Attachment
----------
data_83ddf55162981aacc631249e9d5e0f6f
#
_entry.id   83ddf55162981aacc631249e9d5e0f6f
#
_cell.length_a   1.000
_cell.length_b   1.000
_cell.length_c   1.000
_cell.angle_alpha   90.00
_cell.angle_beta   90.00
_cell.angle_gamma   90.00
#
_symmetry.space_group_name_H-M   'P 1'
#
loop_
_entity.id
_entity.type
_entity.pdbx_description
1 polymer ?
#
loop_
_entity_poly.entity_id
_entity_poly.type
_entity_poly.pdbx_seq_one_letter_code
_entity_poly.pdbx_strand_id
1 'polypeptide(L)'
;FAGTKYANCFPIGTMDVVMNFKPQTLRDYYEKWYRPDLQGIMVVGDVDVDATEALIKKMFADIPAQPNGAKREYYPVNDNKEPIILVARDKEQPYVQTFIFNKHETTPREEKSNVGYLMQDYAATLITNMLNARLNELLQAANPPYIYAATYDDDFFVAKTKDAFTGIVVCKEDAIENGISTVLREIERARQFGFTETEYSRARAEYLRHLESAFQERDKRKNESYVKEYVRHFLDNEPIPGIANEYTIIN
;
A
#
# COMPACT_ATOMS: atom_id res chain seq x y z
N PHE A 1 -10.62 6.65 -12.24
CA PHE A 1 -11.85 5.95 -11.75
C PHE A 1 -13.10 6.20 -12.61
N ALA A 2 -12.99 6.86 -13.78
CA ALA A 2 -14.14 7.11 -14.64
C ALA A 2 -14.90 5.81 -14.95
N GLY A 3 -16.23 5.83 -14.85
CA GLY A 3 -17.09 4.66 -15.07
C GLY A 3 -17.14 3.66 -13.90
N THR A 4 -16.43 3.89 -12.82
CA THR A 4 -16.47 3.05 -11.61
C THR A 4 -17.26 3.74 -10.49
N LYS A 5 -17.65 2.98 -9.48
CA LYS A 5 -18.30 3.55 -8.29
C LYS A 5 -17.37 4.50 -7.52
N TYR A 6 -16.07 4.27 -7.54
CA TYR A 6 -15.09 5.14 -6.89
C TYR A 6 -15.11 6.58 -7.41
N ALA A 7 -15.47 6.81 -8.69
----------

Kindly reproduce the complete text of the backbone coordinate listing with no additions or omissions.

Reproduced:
data_83ddf55162981aacc631249e9d5e0f6f
#
_entry.id   83ddf55162981aacc631249e9d5e0f6f
#
_cell.length_a   1.000
_cell.length_b   1.000
_cell.length_c   1.000
_cell.angle_alpha   90.00
_cell.angle_beta   90.00
_cell.angle_gamma   90.00
#
_symmetry.space_group_name_H-M   'P 1'
#
loop_
_entity.id
_entity.type
_entity.pdbx_description
1 polymer ?
#
loop_
_entity_poly.entity_id
_entity_poly.type
_entity_poly.pdbx_seq_one_letter_code
_entity_poly.pdbx_strand_id
1 'polypeptide(L)'
;FAGTKYANCFPIGTMDVVMNFKPQTLRDYYEKWYRPDLQGIMVVGDVDVDATEALIKKMFADIPAQPNGAKREYYPVNDNKEPIILVARDKEQPYVQTFIFNKHETTPREEKSNVGYLMQDYAATLITNMLNARLNELLQAANPPYIYAATYDDDFFVAKTKDAFTGIVVCKEDAIENGISTVLREIERARQFGFTETEYSRARAEYLRHLESAFQERDKRKNESYVKEYVRHFLDNEPIPGIANEYTIIN
;
A
#
# COMPACT_ATOMS: atom_id res chain seq x y z
N PHE A 1 -10.62 6.65 -12.24
CA PHE A 1 -11.85 5.95 -11.75
C PHE A 1 -13.10 6.20 -12.61
N ALA A 2 -12.99 6.86 -13.78
CA ALA A 2 -14.14 7.11 -14.64
C ALA A 2 -14.90 5.81 -14.95
N GLY A 3 -16.23 5.83 -14.85
CA GLY A 3 -17.09 4.66 -15.07
C GLY A 3 -17.14 3.66 -13.90
N THR A 4 -16.43 3.89 -12.82
CA THR A 4 -16.47 3.05 -11.61
C THR A 4 -17.26 3.74 -10.49
N LYS A 5 -17.65 2.98 -9.48
CA LYS A 5 -18.30 3.55 -8.29
C LYS A 5 -17.37 4.50 -7.52
N TYR A 6 -16.07 4.27 -7.54
CA TYR A 6 -15.09 5.14 -6.89
C TYR A 6 -15.11 6.58 -7.41
N ALA A 7 -15.47 6.81 -8.69